Wednesday, September 20, 2006

Notes From the U.N.

Favorite thing about Iranian president Mahmoud Ahmadinejad: He's at the forefront of the anti-necktie movement. Look at him speaking to the U.N. General Assembly today — he's up in front of all the world's leaders dressed in business casual! I bet he attends cabinet meetings in his pajamas and has been spotted at more than a few state dinners wearing nothing but his underpants.

Least favorite thing about Ahmadinejad: He cuts your tongue out if you mispronounce his last name.

Latest George W. Bush annoyance: Thanks to the last six years of Dubya's treating foreign affairs like a game of Risk, now I have to agree with leftist Venezuelan despot Hugo Chávez. Chávez called Bush "the Devil" in his speech to the U.N. — and by the way, I'd like to point out to all the rioting Muslims in the crowd how we Americans are able to have someone conflate our leader with a moralistic, religious portrait of evil and manage to not go around killing everyone and blowing shit up, and granted: we're about a bazillion times richer than you are and allowed to publicly mock our elected officials without getting thrown in jail and in many ways responsible for all the crap your country's been through, but still, knock it off already! — and while I don't the Bush is literally the devil (maybe Cheney is), he's certainly one of the devil's apprentices. But here's what Chávez said about Bush's speech: "He came to share his nostrums, to try to preserve the current pattern of domination, exploitation and pillage of the peoples of the world.... Wherever he looks, he sees extremists. He looks at your color, and he says, 'Oh, there’s an extremist.'" Well, duh. That's why we keep electing the jackass.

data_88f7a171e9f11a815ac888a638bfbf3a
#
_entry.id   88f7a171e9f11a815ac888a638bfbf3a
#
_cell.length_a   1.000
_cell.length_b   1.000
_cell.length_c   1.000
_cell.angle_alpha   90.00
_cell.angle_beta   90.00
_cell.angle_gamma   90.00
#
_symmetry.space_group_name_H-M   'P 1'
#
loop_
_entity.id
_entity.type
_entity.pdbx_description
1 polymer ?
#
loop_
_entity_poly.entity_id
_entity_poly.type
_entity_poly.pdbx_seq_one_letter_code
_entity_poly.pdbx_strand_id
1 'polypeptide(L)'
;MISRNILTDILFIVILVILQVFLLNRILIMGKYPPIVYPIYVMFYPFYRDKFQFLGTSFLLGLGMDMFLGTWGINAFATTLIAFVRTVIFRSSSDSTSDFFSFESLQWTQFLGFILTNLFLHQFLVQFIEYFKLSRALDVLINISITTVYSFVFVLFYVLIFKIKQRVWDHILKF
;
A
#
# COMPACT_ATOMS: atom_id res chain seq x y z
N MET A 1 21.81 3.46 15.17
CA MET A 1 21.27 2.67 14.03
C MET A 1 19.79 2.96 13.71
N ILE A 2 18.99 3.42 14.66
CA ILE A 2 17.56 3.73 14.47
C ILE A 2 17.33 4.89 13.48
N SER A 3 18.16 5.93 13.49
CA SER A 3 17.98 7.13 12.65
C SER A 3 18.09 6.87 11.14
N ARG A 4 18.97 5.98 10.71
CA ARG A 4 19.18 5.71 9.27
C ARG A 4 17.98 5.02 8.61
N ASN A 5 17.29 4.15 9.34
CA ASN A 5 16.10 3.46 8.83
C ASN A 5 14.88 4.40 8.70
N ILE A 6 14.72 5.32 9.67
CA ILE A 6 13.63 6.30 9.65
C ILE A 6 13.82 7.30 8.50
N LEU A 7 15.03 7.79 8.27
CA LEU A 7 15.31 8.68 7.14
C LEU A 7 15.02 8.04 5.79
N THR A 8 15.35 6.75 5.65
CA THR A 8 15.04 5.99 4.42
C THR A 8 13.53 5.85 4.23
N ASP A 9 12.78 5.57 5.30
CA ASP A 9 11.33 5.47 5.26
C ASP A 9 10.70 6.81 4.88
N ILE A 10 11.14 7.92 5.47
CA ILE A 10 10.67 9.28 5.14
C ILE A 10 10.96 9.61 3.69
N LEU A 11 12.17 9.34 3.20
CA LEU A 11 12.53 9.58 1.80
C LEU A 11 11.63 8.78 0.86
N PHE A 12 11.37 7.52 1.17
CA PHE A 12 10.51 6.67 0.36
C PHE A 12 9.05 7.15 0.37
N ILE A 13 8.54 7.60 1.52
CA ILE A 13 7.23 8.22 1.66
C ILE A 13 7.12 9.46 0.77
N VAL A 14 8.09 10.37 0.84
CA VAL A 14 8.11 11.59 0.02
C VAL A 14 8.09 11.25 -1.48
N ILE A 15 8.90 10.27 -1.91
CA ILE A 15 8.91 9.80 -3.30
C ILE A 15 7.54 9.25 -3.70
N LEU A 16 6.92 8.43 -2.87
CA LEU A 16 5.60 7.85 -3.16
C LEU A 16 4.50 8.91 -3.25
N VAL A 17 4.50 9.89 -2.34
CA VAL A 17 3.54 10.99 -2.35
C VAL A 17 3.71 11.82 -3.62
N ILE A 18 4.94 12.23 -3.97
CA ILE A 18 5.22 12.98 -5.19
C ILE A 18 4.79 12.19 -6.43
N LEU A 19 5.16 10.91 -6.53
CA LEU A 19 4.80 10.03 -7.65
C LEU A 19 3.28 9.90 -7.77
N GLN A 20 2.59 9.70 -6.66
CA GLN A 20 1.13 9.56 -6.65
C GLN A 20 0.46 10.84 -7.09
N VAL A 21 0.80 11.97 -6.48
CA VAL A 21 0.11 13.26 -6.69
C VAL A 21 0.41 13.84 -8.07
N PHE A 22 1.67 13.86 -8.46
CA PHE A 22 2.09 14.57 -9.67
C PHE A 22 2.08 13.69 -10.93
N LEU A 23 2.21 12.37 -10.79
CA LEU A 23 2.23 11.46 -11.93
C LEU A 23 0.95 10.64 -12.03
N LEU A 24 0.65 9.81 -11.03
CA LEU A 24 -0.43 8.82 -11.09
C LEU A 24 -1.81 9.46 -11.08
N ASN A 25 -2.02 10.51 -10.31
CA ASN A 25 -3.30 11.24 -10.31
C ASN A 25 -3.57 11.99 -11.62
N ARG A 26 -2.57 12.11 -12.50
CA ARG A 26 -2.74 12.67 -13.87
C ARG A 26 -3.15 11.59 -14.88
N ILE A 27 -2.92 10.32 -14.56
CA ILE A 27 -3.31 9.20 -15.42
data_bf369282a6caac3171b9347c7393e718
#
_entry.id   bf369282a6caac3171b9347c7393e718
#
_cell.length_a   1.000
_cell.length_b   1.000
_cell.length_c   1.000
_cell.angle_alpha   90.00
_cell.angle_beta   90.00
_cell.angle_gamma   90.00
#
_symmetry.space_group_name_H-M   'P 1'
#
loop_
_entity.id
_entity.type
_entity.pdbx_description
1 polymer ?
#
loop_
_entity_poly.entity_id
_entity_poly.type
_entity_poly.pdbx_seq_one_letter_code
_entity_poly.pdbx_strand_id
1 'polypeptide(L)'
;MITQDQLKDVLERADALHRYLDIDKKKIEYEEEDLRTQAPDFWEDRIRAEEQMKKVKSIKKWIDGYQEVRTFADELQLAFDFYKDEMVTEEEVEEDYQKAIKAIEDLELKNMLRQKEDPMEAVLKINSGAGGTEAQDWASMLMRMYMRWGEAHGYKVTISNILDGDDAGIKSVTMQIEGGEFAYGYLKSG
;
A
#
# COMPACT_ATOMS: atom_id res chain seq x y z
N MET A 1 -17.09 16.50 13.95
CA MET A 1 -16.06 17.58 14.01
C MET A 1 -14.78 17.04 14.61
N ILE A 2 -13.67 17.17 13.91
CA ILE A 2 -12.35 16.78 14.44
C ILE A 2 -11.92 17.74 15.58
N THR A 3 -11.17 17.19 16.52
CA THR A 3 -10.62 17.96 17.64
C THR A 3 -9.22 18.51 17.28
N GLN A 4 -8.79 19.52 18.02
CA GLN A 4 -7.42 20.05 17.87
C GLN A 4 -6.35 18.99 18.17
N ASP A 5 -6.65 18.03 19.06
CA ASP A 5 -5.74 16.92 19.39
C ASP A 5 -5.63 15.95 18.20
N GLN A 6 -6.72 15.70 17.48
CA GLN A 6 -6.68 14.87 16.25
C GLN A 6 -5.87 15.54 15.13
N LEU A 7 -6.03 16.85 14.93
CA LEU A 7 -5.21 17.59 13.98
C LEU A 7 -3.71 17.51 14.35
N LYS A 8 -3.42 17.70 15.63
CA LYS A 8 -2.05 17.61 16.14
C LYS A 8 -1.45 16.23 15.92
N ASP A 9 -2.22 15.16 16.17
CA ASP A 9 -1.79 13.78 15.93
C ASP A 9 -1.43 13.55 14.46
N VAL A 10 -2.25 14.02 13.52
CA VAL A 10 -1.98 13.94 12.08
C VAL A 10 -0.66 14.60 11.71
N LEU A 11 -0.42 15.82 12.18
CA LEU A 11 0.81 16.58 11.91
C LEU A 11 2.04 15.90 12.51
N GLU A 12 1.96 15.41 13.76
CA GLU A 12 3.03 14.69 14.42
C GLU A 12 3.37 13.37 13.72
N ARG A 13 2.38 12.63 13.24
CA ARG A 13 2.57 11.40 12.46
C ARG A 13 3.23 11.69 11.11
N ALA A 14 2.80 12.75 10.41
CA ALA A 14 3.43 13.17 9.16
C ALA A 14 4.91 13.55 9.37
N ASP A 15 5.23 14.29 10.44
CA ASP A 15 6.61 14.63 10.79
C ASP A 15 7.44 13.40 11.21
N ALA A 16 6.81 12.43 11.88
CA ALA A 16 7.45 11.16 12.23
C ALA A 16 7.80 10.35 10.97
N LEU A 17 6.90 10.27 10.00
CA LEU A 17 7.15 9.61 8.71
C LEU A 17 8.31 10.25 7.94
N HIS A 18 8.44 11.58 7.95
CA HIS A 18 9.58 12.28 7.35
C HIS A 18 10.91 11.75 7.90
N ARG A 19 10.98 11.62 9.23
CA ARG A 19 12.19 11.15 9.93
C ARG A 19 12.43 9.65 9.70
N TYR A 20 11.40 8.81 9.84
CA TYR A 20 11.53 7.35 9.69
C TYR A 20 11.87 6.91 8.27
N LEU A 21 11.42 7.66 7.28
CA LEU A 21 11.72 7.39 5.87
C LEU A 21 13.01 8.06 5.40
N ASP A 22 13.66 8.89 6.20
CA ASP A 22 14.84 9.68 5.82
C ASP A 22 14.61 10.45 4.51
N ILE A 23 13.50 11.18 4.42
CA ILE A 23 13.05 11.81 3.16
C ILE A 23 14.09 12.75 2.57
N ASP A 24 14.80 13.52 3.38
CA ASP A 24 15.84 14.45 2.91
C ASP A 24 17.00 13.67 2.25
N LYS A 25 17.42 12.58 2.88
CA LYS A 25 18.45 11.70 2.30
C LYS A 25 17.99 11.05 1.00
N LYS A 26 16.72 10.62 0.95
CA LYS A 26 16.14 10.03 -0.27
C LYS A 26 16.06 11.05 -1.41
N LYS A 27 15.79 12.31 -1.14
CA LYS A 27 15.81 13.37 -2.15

I can't say that I have any affection at all for Chávez... well, he hangs out with Cindy Sheehan, so that's a point for him and like negative twenty for her. But I think it's pretty clear that he's not the munificent bastard of the people that his image projects, and if he were in Bush's place and Venezuela in America's, he'd be just as corrupt, just as imperialist, and just as greedy as Dubya. While I know it's an act, I've got to respect him for cutting through the Bush administration's bullshit — and frankly, I wish there were a Western country that doesn't jail reporters or have ties to North Korea that I could respect instead, but their leaders are all too busy kissing Dubya's ass to call him out on Colin Powell's anthrax scare or the unilateral invasion of Iraq.